“The Loop Current is sort of an arm of the western boundary current that eventually becomes the Gulf Stream,” Edwards said. “That’s one of the major features that this project seeks to capture. Just like we’re monitoring the edge of the Gulf Stream with our gliders, these are areas where the models need the most improvement, and where our observations can have the greatest impact.”
The glider was a part of the Hurricane Glider Project, a series of gliders monitoring the ocean in the Gulf, Caribbean Sea and Atlantic that are programmed to collect information on ocean parameters from areas where tropical storms and hurricanes typically form or strengthen. Gliders gather temperature and salinity readings from throughout the water column, not just at the surface, and send it back to the National Oceanic and Atmospheric Administration in near-real time to improve the accuracy of upper ocean models used to create hurricane intensity forecasts. This was the first-time glider operators attempted such an ambitious mission.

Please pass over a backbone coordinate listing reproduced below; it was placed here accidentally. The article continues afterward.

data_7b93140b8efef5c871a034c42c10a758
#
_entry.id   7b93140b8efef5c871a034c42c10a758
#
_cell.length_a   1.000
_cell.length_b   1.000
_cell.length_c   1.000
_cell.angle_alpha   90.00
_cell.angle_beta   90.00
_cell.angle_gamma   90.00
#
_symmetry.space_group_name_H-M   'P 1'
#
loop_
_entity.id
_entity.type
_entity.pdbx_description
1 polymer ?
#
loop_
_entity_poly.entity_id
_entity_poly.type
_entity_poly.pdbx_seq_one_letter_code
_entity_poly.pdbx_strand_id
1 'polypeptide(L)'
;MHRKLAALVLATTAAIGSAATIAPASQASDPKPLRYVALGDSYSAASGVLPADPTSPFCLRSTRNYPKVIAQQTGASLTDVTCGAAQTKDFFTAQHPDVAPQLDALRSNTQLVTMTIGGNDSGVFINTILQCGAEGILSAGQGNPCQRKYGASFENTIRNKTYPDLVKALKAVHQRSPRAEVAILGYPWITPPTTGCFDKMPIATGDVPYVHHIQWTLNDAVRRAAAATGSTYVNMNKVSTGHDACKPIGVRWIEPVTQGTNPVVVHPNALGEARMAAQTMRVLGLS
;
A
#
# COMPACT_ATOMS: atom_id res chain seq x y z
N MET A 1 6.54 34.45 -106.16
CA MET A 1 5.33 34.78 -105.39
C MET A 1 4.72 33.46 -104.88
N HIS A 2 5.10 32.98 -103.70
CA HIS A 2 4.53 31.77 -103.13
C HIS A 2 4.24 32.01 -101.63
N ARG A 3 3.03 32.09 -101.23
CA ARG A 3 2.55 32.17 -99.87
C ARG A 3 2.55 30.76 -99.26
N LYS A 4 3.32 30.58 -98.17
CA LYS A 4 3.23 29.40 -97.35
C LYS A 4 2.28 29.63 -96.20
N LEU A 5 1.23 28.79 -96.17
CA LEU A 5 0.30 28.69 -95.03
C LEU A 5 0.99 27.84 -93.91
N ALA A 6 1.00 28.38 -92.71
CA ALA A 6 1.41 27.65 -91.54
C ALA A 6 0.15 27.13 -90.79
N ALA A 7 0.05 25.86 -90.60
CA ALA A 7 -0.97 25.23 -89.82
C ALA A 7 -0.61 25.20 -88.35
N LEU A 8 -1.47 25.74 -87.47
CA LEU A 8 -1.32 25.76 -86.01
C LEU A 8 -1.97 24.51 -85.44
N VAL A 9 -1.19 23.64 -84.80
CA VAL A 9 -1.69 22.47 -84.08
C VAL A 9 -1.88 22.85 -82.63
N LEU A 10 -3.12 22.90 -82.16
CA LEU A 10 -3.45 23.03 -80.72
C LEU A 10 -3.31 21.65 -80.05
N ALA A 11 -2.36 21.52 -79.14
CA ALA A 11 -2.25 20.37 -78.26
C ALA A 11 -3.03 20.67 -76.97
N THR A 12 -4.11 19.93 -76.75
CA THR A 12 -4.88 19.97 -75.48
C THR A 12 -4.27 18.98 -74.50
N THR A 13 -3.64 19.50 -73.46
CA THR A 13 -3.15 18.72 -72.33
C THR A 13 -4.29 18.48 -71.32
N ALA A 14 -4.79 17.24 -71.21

“There were so many firsts during this mission,” said Kerri Whilden, a researcher from Texas A&M University, who led the collaboration in the Gulf before handing it off to Edwards as it rounded Key West and navigated up the East Coast. “It would be the first time we started piloting a glider in the Gulf and then sent it through the Gulf Stream around the tip of Florida, then on to South Carolina. It involved coordinating a lot of different organizations to deploy the glider, to pilot it and then to retrieve it at the end of its mission. It was a big team collaboration for sure.”